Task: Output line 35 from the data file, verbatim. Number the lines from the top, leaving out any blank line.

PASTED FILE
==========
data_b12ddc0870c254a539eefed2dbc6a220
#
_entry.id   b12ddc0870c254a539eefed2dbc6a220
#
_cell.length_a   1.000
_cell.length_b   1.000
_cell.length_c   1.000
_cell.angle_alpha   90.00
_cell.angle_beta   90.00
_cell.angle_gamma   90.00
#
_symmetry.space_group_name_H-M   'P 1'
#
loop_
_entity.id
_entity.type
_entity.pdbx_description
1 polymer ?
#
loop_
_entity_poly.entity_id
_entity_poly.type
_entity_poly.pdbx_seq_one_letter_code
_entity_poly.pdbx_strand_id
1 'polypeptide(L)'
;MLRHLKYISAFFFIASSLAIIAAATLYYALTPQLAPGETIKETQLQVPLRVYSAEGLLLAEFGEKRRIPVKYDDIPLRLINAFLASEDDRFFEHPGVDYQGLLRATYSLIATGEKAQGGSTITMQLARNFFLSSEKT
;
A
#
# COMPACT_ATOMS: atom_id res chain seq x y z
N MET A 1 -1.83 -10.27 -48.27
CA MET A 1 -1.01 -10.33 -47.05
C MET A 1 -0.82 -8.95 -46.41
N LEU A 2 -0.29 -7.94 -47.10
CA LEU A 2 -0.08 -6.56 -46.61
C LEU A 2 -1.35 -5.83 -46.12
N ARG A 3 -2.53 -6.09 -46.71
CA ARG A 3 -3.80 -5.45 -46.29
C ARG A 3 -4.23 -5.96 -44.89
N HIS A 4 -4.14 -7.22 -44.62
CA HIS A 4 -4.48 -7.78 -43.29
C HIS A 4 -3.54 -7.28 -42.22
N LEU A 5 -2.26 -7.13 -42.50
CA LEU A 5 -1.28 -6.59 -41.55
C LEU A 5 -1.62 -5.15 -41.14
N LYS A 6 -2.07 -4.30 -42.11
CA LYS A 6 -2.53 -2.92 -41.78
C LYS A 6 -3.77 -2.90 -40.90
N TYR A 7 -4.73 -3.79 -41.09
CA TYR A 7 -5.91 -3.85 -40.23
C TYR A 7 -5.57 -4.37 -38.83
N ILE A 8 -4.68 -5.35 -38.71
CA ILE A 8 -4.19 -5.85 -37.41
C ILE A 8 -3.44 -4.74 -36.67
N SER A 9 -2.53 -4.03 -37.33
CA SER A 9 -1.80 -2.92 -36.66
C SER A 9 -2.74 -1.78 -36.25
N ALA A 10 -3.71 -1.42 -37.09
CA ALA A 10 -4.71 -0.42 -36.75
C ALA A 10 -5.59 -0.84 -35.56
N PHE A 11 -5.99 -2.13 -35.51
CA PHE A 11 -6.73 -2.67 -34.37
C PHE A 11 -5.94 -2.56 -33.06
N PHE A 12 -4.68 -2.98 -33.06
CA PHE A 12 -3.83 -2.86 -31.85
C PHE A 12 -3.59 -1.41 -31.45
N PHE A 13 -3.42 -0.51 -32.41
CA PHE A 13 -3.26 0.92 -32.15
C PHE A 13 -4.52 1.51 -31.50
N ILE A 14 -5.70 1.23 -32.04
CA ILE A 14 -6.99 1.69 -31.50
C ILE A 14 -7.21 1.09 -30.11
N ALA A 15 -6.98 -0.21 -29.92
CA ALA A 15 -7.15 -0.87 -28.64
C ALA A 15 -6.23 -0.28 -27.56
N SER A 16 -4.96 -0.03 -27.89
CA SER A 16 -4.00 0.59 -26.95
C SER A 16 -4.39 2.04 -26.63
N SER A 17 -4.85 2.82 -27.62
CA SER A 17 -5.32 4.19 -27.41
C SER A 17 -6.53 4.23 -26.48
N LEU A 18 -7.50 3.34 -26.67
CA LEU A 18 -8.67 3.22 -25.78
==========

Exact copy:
CA LEU A 2 -0.08 -6.56 -46.61